When it didn’t happen, I squealed like a little piggy. Weeeee! Squeeeee! Weeeee! Yup, I did, like a little kid jumping up and down on Easter morn with a basketful of jelly beans and chocolate.

Oh my God. What if no one likes it? Shivering, I bit my lower lip. What if I can’t really write and this is a horrible, horrible mistake. Take it back. I change my mind. Let me rewrite it just one more time. I’m sure I can do better.

What? Of course not. I’m so, so, sorry, you two. You’ve been through so much to arrive here; a forced marriage, the inquisition, and King Edward’s ever-watchful eye. You deserve this kiss in front of your keep. I wouldn’t take that away. Forgive me?

Maybe, eventually I will get some good reviews and you can make a guest appearance in book two. Then, perhaps, I could dare believe I am really a writer.

How much internal dialog is good?

Wow. The first day of Spring. Damn, I still have those two pounds to lose from Christmas. Wish I planted those crocuses last year, but then, the squirrels would just have them hidden all throughout the lawn. At least I’d see some signs of spring. What did my husband mention about Friday night? Did I feed the cats? When is their next vet visit? When is my dentist visit? Did I schedule a mammogram?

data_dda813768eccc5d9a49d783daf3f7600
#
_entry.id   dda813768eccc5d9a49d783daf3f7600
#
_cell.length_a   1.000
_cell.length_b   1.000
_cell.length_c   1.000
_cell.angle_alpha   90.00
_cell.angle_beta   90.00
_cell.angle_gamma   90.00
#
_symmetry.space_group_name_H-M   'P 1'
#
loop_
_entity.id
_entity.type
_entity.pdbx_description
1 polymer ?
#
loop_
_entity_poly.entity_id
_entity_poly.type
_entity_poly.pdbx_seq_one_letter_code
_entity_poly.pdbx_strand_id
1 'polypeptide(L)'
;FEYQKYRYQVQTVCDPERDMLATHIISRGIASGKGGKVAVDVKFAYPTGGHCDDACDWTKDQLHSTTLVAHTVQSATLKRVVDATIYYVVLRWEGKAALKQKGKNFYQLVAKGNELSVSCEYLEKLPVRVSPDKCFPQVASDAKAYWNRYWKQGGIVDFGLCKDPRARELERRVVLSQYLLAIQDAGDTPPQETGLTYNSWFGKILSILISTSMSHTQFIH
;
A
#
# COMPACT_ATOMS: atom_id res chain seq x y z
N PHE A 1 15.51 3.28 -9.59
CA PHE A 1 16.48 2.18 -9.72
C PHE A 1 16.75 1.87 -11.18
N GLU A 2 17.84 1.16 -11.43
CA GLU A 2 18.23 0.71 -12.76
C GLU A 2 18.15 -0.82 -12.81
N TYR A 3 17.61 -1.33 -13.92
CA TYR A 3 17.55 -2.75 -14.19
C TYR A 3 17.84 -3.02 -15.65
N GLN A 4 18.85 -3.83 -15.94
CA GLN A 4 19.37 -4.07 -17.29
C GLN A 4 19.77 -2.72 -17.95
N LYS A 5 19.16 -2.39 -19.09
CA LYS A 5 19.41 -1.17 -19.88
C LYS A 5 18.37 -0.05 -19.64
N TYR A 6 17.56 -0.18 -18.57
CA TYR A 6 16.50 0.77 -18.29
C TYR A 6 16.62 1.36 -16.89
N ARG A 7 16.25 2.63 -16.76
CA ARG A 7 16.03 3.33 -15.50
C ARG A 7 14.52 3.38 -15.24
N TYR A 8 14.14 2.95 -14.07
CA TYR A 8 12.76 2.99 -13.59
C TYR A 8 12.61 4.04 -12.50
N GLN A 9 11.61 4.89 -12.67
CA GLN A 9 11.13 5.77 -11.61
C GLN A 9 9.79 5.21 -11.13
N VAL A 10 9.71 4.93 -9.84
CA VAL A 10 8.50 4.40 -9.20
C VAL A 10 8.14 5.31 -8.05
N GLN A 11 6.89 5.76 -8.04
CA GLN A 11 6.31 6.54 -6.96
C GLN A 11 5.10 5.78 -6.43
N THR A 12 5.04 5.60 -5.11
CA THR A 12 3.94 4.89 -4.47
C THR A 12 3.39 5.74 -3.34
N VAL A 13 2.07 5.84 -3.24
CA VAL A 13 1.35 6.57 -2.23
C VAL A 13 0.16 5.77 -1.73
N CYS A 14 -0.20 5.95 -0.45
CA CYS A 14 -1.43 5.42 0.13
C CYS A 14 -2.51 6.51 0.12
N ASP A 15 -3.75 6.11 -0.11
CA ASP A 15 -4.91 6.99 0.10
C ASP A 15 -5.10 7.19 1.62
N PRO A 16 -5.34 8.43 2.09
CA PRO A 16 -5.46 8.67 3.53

What if our characters spewed out all the stuff that goes on in their brains? I often wonder what that would be like. The plot would never proceed; the hero would no doubt go out and find a beer, and the evil protagonists would win out.

So how do we, the writer, decide what to give away of the minds rambling. From what I’ve heard, women are much different than men. We must have a thousand thoughts to their one, forcing the internal dialogs in my novels to be more one-sided.

I’ve tried to question men about what they think about. As a generalization, forgive me guys, their thoughts seem not to be so wrought with what-ifs. Apparently, a million years ago, that trait helped out in the survival of the species. I can just hear it now. His brain thinks, ugh, I go kill and find food.

Hers is much more. Does he like me? Will he feed me? Will he warm with me tonight? Maybe I should get some more tree branches, just in case. Will it smoke? What if the fire goes out? Who is that female and why does she have a warmer fur than mine. Who is her mate? Should I find some berries?